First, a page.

The Philippine peso completed its first weekly decline this month on concern recent gains were excessive and as the risk of a potential U.S. government shutdown deterred investors. Bonds fell.
The peso reached a three-month high earlier in the week, prompting central bank Governor Amando Tetangco to warn on Sept. 25 that the authority will respond to “excessive market exuberance or disappointment.” The U.S. Congress has until the end of this month to agree on spending measures before the government hits its borrowing limit in October.
“The uncertainty in the U.S. is affecting sentiment to a certain extent,” said Joey Cuyegkeng, an economist at ING Groep NV in Manila. “A correction was expected after three weeks of appreciation in the currency.”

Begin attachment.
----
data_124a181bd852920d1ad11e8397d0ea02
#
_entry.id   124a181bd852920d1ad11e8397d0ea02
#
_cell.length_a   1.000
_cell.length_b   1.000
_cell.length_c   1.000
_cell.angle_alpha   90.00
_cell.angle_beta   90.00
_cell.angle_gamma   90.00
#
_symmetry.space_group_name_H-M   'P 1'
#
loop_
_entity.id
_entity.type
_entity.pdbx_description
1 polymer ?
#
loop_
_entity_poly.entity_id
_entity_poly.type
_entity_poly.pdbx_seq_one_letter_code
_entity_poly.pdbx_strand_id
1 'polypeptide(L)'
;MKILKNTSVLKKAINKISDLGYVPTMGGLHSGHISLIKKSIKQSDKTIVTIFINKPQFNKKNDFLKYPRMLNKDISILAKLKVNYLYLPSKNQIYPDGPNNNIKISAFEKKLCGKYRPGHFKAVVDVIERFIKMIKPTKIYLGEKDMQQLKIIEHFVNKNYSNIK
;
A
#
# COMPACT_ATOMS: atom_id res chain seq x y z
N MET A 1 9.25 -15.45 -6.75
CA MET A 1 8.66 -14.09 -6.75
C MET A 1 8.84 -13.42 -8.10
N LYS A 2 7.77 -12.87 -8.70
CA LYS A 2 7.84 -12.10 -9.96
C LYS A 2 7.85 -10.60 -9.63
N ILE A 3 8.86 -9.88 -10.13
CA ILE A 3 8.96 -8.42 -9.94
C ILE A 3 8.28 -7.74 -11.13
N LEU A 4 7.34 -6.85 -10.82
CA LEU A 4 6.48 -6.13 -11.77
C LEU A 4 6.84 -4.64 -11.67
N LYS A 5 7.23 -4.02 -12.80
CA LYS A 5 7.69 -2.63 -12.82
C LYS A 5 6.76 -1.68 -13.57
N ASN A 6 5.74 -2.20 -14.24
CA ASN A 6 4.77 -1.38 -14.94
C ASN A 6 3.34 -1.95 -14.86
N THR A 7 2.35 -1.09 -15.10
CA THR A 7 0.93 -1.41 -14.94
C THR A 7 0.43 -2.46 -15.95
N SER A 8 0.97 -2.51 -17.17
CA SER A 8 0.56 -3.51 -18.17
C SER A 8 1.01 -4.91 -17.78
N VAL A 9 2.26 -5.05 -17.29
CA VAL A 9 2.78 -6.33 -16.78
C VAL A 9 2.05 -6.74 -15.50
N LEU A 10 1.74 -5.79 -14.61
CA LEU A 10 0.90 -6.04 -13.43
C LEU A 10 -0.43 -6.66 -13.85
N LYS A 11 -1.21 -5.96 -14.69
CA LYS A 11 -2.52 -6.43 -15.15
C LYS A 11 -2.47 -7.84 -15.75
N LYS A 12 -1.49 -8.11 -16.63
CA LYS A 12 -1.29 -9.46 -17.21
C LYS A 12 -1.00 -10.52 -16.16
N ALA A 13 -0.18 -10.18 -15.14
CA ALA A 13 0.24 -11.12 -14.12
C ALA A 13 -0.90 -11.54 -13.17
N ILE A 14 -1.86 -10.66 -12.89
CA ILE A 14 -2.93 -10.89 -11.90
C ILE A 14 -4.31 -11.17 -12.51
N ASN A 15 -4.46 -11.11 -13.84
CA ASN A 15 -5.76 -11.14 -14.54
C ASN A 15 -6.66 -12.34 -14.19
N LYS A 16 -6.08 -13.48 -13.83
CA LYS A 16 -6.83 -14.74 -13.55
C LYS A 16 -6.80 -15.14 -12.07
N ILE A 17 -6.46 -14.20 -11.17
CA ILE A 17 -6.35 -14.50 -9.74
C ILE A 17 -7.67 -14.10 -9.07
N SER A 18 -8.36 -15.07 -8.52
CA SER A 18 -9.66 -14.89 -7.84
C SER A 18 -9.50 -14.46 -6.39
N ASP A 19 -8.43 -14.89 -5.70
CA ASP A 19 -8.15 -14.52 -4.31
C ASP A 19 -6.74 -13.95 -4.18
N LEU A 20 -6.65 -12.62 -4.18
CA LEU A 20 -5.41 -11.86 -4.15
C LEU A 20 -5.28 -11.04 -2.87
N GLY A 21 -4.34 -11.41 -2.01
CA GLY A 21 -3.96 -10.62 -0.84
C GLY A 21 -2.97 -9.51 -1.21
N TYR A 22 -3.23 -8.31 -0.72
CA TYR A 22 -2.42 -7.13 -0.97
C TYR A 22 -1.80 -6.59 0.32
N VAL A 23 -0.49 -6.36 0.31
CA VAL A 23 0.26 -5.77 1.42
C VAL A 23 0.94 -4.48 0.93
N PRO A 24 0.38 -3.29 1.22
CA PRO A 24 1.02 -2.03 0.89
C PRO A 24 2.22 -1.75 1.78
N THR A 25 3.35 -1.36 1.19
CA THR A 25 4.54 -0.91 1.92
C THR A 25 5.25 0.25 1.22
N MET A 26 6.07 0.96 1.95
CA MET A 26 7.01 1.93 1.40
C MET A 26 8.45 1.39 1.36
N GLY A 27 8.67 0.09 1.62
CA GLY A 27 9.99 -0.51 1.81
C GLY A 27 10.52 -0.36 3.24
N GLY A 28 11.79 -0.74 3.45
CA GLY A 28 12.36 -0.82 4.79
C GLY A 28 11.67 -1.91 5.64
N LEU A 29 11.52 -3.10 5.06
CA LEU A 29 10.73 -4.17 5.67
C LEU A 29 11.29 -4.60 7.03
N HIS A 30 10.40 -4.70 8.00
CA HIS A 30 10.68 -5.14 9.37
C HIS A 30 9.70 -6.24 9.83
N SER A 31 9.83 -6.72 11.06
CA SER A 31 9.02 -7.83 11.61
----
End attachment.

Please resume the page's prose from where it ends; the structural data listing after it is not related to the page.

The peso weakened 0.7 percent in the past five days to 43.333 per dollar in Manila, paring this month’s advance to 2.9 percent, data from Tullett Prebon Plc show. It fell 0.2 percent today and touched 43.01 on Sept. 23, the highest level since June 18.
One-month implied volatility, a measure of expected moves in the exchange rate used to price options, slid 13 basis points, or 0.13 percentage point, this week to 6.03 percent.
Government bonds snapped a two-week advance. The yield on the 8 percent notes due July 2031 climbed 28 basis points to 5.00 percent, according to prices from Tradition Financial Services. The rate rose five basis points today.
The Philippine central bank appears resistant to the peso’s strength, and it probably intervened around the 43 per dollar level after the Federal Reserve meeting on Sept. 18, analysts at Credit Suisse Group AG led by Singapore-based Ray Farris wrote in a report on Sept. 25. Credit Suisse is bearish in the “near term” on the peso, according to the report.
The Fed surprised markets on Sept. 18 when it decided to maintain its $85 billion a month bond-purchase program that has fueled appetite for emerging-market assets.